Energy cost of rifle carriage in biathlon skiing

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Since biathlon racing involves cross-country skiing while carrying a minimum weight 3.5-kg rifle, energy cost for rifle carriage could be significant to race outcome. The purposes of this study were to: 1) compare physiological measurements of biathletes roller skiing with and without rifle carriage, 2) compare energy cost of rifle carriage between women and men, 3) examine the relationship of cycle length and cycle rate to energy cost of rifle carriage, and 4) compare physiological measurements to calculated estimates of power requirements of rifle carriage.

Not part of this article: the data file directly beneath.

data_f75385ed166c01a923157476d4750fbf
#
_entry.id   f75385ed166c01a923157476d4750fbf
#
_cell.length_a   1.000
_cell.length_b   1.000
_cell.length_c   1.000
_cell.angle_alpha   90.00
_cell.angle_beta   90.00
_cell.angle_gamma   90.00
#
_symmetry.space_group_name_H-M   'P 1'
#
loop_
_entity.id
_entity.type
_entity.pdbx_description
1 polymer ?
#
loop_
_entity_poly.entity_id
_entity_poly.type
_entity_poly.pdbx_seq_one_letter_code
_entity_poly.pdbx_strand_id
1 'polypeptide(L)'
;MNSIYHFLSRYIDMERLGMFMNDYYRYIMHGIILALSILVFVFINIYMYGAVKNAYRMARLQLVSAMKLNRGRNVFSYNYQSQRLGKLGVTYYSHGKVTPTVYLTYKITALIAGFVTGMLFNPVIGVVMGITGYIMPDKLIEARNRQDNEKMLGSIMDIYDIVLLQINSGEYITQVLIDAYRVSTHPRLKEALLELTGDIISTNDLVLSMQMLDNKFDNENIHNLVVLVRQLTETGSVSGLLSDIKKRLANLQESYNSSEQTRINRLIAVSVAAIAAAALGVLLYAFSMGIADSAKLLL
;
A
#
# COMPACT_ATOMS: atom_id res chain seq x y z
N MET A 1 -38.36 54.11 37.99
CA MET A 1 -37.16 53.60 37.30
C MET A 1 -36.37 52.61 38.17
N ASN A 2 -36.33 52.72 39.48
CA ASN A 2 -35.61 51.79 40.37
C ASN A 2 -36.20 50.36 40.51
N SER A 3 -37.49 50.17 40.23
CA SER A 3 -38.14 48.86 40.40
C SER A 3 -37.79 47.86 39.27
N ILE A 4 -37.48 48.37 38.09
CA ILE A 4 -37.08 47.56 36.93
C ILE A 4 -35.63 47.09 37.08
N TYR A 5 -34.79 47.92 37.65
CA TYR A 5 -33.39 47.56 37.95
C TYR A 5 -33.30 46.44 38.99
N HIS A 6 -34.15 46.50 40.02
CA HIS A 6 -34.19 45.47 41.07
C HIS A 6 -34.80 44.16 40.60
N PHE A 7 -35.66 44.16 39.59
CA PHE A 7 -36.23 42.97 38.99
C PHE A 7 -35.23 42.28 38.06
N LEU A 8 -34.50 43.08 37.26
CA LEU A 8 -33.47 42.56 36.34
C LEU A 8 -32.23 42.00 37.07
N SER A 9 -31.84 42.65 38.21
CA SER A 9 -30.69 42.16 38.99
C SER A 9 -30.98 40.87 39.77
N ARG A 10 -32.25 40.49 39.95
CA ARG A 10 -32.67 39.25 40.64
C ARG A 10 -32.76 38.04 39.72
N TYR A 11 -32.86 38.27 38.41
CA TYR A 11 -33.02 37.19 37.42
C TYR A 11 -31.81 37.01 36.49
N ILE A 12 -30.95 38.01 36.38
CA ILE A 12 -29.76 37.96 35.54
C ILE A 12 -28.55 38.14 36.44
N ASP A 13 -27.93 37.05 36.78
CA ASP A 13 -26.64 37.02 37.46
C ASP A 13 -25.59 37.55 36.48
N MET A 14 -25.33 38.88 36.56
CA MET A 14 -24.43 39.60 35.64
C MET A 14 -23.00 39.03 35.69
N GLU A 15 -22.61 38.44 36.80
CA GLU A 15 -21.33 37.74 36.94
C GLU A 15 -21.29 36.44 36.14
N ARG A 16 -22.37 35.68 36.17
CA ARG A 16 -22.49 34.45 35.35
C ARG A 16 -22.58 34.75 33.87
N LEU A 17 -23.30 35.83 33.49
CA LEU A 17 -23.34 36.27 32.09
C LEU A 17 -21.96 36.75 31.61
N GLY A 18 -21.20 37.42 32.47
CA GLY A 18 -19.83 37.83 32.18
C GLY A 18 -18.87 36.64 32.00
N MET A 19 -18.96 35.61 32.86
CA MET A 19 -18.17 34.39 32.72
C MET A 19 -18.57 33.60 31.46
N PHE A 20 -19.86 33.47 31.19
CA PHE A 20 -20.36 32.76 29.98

We examined metabolic cost of rifle carriage during inclined roller ski-skating. National Team Biathletes (7 W, 8 M) performed treadmill roller ski-skating (2.46, 2.68, and 2.91 m·s-1, 8% incline, 5-min stages) with and without a 3.65 kg rifle.


For W, HR, ˙VO2, and ˙VE during carriage were higher at all speeds, LA was higher at the fastest speed (P < 0.05). For M, ˙VO2 and ˙VE were higher at all speeds, HR and LA were higher at 2.68 and 2.91 m·s-1 (P < 0.05). Rifle mass as percent of body mass was different between W and M (6.6 ± 0.7% vs 5.0 ± 0.3%, P < 0.05). Percent increase in˙VO2 (2.1% and 1.3% per kg load; for W and M, respectively) was not different than rifle mass as percent body wt. Cycle length was related to increased ˙VO2 and LA during rifle carriage for W (r = -0.59 and-0.70 to -0.85), and to LA for M (r = -0.66 to -0.83).


The large range in cost between individuals (0.2 ± 0.08 and 0.19± 0.17 L·min-1; for W & M, respectively) suggests that individual economies for load carriage can be improved.

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